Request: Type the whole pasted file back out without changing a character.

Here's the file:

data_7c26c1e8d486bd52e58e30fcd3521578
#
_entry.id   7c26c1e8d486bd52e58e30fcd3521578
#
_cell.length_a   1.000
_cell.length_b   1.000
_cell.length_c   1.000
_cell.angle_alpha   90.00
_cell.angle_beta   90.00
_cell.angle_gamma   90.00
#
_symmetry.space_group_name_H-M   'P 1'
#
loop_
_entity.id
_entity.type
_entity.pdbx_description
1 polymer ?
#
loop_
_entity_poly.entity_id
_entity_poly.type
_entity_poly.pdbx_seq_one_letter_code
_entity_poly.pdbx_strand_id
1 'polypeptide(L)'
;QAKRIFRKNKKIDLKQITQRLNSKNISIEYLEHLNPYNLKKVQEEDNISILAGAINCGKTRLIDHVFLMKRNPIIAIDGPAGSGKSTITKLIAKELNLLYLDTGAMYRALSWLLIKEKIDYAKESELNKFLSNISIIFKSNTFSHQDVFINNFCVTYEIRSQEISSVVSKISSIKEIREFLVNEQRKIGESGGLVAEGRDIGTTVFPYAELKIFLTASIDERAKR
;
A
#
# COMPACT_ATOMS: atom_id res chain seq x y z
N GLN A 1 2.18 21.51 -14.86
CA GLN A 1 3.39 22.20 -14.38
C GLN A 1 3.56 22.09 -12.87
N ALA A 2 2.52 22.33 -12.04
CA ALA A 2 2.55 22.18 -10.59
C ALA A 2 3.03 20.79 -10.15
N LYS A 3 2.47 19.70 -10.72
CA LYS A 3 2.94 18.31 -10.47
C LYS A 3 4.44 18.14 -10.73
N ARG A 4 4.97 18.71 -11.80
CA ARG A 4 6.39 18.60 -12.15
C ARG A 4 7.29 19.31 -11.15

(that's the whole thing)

data_7c26c1e8d486bd52e58e30fcd3521578
#
_entry.id   7c26c1e8d486bd52e58e30fcd3521578
#
_cell.length_a   1.000
_cell.length_b   1.000
_cell.length_c   1.000
_cell.angle_alpha   90.00
_cell.angle_beta   90.00
_cell.angle_gamma   90.00
#
_symmetry.space_group_name_H-M   'P 1'
#
loop_
_entity.id
_entity.type
_entity.pdbx_description
1 polymer ?
#
loop_
_entity_poly.entity_id
_entity_poly.type
_entity_poly.pdbx_seq_one_letter_code
_entity_poly.pdbx_strand_id
1 'polypeptide(L)'
;QAKRIFRKNKKIDLKQITQRLNSKNISIEYLEHLNPYNLKKVQEEDNISILAGAINCGKTRLIDHVFLMKRNPIIAIDGPAGSGKSTITKLIAKELNLLYLDTGAMYRALSWLLIKEKIDYAKESELNKFLSNISIIFKSNTFSHQDVFINNFCVTYEIRSQEISSVVSKISSIKEIREFLVNEQRKIGESGGLVAEGRDIGTTVFPYAELKIFLTASIDERAKR
;
A
#
# COMPACT_ATOMS: atom_id res chain seq x y z
N GLN A 1 2.18 21.51 -14.86
CA GLN A 1 3.39 22.20 -14.38
C GLN A 1 3.56 22.09 -12.87
N ALA A 2 2.52 22.33 -12.04
CA ALA A 2 2.55 22.18 -10.59
C ALA A 2 3.03 20.79 -10.15
N LYS A 3 2.47 19.70 -10.72
CA LYS A 3 2.94 18.31 -10.47
C LYS A 3 4.44 18.14 -10.73
N ARG A 4 4.97 18.71 -11.80
CA ARG A 4 6.39 18.60 -12.15
C ARG A 4 7.29 19.31 -11.15